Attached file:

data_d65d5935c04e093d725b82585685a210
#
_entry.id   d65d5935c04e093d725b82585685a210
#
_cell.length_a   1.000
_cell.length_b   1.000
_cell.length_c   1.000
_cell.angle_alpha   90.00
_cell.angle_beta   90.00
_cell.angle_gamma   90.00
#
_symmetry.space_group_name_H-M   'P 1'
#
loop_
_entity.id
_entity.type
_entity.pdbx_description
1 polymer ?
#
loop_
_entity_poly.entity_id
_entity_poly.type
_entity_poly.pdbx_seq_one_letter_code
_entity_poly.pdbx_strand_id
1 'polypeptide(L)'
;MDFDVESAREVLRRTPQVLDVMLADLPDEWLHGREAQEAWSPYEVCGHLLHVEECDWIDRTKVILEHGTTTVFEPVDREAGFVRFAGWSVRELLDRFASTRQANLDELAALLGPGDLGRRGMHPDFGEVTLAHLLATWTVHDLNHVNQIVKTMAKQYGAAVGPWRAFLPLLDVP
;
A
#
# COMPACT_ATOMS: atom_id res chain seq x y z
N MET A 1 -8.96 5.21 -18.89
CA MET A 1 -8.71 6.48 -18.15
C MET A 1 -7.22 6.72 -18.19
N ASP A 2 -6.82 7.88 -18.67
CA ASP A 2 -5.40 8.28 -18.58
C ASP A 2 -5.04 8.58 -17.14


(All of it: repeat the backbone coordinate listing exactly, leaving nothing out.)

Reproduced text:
data_d65d5935c04e093d725b82585685a210
#
_entry.id   d65d5935c04e093d725b82585685a210
#
_cell.length_a   1.000
_cell.length_b   1.000
_cell.length_c   1.000
_cell.angle_alpha   90.00
_cell.angle_beta   90.00
_cell.angle_gamma   90.00
#
_symmetry.space_group_name_H-M   'P 1'
#
loop_
_entity.id
_entity.type
_entity.pdbx_description
1 polymer ?
#
loop_
_entity_poly.entity_id
_entity_poly.type
_entity_poly.pdbx_seq_one_letter_code
_entity_poly.pdbx_strand_id
1 'polypeptide(L)'
;MDFDVESAREVLRRTPQVLDVMLADLPDEWLHGREAQEAWSPYEVCGHLLHVEECDWIDRTKVILEHGTTTVFEPVDREAGFVRFAGWSVRELLDRFASTRQANLDELAALLGPGDLGRRGMHPDFGEVTLAHLLATWTVHDLNHVNQIVKTMAKQYGAAVGPWRAFLPLLDVP
;
A
#
# COMPACT_ATOMS: atom_id res chain seq x y z
N MET A 1 -8.96 5.21 -18.89
CA MET A 1 -8.71 6.48 -18.15
C MET A 1 -7.22 6.72 -18.19
N ASP A 2 -6.82 7.88 -18.67
CA ASP A 2 -5.40 8.28 -18.58
C ASP A 2 -5.04 8.58 -17.14